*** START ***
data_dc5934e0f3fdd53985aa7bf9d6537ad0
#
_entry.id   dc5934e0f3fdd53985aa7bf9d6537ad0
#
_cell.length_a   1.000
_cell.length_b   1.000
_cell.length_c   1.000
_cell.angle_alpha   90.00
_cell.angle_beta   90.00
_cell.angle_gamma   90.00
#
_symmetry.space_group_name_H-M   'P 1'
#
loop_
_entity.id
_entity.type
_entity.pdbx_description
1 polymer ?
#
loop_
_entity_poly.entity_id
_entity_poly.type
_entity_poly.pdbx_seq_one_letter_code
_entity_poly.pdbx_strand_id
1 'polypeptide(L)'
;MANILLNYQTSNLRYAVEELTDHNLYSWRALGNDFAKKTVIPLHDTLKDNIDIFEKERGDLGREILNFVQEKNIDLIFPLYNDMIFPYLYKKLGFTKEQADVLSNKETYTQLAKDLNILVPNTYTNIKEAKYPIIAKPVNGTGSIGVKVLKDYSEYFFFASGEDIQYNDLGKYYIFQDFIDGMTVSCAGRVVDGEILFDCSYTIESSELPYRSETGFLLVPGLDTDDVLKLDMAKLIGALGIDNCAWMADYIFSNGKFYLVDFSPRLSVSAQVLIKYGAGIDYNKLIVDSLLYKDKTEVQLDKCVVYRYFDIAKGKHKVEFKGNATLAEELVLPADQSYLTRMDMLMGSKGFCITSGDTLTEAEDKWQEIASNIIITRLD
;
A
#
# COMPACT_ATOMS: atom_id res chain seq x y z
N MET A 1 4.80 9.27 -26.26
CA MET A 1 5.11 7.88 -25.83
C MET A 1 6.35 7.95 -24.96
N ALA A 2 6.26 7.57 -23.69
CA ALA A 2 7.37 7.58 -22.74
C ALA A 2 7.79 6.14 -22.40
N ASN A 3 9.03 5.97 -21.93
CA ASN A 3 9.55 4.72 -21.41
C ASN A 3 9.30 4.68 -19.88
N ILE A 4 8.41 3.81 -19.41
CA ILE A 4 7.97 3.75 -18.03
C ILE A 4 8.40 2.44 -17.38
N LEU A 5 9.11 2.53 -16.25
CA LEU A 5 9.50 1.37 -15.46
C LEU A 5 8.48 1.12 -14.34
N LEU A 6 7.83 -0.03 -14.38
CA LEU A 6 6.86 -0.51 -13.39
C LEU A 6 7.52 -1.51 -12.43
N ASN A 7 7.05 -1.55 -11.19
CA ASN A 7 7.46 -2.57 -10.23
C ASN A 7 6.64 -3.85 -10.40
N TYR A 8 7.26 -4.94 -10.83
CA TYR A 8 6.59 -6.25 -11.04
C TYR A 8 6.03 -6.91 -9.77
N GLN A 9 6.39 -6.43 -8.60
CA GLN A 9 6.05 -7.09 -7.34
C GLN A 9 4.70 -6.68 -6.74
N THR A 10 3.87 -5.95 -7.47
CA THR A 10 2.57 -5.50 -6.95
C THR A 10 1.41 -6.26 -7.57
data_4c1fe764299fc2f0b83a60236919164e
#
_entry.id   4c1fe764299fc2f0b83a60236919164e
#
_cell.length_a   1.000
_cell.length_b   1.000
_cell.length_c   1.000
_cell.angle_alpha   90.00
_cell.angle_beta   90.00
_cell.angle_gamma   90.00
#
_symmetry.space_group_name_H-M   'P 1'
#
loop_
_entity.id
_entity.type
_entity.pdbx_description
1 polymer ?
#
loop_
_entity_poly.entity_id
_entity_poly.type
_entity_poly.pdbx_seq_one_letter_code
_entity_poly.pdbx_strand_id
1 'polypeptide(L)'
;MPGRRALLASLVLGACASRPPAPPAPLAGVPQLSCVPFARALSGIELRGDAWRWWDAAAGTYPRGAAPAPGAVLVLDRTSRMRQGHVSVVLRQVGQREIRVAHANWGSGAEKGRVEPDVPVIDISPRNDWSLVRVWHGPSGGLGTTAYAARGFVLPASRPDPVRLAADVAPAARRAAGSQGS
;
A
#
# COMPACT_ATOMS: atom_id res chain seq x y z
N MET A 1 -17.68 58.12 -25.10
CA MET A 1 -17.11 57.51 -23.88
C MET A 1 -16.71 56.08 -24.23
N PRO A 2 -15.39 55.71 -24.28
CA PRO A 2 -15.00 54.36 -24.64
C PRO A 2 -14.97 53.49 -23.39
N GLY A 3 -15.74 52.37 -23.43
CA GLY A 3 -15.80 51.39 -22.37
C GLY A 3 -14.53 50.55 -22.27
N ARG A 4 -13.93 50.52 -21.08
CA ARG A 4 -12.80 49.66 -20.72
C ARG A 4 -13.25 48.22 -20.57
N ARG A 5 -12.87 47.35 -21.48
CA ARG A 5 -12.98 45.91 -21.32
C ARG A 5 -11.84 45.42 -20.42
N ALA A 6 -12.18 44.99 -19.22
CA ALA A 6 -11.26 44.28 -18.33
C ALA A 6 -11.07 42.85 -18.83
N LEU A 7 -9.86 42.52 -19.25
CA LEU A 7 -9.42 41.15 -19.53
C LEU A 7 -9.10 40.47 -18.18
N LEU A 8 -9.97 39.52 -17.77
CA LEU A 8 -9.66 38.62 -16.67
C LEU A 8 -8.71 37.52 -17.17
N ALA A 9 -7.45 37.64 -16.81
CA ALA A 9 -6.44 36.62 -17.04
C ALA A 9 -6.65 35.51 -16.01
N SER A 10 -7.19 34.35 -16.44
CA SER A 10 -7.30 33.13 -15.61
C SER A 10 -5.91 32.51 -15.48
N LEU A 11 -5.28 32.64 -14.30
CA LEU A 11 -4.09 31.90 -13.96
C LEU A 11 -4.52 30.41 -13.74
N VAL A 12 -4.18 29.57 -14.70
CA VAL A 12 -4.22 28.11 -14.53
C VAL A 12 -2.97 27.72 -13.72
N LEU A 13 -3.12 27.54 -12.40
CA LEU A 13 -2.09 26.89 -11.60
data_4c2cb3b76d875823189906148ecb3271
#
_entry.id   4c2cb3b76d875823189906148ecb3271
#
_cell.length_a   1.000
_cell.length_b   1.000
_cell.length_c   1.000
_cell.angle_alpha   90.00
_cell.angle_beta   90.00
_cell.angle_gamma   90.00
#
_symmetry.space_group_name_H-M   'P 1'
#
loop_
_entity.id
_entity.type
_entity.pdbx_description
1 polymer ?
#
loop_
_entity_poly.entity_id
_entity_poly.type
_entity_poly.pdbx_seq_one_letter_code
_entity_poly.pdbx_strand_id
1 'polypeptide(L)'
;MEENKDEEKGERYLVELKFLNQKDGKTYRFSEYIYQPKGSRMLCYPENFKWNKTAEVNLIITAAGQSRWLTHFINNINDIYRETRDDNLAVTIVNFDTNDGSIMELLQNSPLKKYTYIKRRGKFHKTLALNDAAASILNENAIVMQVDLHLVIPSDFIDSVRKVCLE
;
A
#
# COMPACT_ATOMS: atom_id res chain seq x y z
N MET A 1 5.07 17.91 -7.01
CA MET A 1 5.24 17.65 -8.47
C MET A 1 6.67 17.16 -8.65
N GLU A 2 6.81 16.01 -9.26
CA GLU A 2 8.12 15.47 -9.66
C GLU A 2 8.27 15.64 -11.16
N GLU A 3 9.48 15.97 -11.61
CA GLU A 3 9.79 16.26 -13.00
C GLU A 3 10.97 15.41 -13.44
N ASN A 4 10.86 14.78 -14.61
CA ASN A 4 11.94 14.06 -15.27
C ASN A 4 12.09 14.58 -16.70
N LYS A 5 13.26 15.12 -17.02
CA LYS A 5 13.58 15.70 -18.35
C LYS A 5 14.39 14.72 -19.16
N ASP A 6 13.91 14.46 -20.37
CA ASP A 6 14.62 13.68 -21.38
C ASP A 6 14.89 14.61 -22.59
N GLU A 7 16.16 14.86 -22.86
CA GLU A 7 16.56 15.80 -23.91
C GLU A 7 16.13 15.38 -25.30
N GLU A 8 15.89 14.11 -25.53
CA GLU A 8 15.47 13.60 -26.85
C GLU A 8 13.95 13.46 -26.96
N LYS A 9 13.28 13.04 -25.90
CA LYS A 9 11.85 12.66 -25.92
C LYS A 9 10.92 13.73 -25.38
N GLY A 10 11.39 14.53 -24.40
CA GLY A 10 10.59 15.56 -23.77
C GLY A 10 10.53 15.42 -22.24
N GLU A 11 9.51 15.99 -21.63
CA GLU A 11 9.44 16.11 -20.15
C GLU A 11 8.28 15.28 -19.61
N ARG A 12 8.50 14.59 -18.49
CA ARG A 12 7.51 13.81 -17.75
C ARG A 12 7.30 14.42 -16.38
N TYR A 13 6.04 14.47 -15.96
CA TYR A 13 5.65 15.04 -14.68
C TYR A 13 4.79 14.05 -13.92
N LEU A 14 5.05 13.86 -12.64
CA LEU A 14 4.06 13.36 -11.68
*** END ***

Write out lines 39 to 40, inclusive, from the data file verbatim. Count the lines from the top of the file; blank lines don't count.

C ASN A 3 9.30 4.68 -19.88
N ILE A 4 8.41 3.81 -19.41